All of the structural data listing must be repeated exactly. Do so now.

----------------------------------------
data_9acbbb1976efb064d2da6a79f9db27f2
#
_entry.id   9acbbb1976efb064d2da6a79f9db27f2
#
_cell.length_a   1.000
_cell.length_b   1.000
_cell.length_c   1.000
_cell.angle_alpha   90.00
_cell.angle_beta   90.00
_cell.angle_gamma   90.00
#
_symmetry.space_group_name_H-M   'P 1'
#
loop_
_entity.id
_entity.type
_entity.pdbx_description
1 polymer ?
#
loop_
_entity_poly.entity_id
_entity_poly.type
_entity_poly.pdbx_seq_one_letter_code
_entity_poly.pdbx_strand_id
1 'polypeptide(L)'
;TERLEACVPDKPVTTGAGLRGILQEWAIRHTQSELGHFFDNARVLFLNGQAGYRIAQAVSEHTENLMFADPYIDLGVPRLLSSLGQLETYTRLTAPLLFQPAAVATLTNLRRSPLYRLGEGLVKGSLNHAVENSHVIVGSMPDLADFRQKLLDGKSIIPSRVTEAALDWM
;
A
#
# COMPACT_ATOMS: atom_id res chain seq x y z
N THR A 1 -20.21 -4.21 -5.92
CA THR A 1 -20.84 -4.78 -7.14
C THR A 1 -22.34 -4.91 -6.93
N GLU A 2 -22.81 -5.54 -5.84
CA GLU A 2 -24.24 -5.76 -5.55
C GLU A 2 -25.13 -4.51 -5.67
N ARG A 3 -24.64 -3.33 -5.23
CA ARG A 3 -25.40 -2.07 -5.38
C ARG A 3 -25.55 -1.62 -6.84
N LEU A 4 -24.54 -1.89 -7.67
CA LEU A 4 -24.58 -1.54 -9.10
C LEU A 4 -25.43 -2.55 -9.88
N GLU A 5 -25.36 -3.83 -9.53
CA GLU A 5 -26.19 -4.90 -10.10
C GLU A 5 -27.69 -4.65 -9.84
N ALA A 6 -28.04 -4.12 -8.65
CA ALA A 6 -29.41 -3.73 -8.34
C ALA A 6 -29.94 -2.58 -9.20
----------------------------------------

data_9acbbb1976efb064d2da6a79f9db27f2
#
_entry.id   9acbbb1976efb064d2da6a79f9db27f2
#
_cell.length_a   1.000
_cell.length_b   1.000
_cell.length_c   1.000
_cell.angle_alpha   90.00
_cell.angle_beta   90.00
_cell.angle_gamma   90.00
#
_symmetry.space_group_name_H-M   'P 1'
#
loop_
_entity.id
_entity.type
_entity.pdbx_description
1 polymer ?
#
loop_
_entity_poly.entity_id
_entity_poly.type
_entity_poly.pdbx_seq_one_letter_code
_entity_poly.pdbx_strand_id
1 'polypeptide(L)'
;TERLEACVPDKPVTTGAGLRGILQEWAIRHTQSELGHFFDNARVLFLNGQAGYRIAQAVSEHTENLMFADPYIDLGVPRLLSSLGQLETYTRLTAPLLFQPAAVATLTNLRRSPLYRLGEGLVKGSLNHAVENSHVIVGSMPDLADFRQKLLDGKSIIPSRVTEAALDWM
;
A
#
# COMPACT_ATOMS: atom_id res chain seq x y z
N THR A 1 -20.21 -4.21 -5.92
CA THR A 1 -20.84 -4.78 -7.14
C THR A 1 -22.34 -4.91 -6.93
N GLU A 2 -22.81 -5.54 -5.84
CA GLU A 2 -24.24 -5.76 -5.55
C GLU A 2 -25.13 -4.51 -5.67
N ARG A 3 -24.64 -3.33 -5.23
CA ARG A 3 -25.40 -2.07 -5.38
C ARG A 3 -25.55 -1.62 -6.84
N LEU A 4 -24.54 -1.89 -7.67
CA LEU A 4 -24.58 -1.54 -9.10
C LEU A 4 -25.43 -2.55 -9.88
N GLU A 5 -25.36 -3.83 -9.53
CA GLU A 5 -26.19 -4.90 -10.10
C GLU A 5 -27.69 -4.65 -9.84
N ALA A 6 -28.04 -4.12 -8.65
CA ALA A 6 -29.41 -3.73 -8.34
C ALA A 6 -29.94 -2.58 -9.20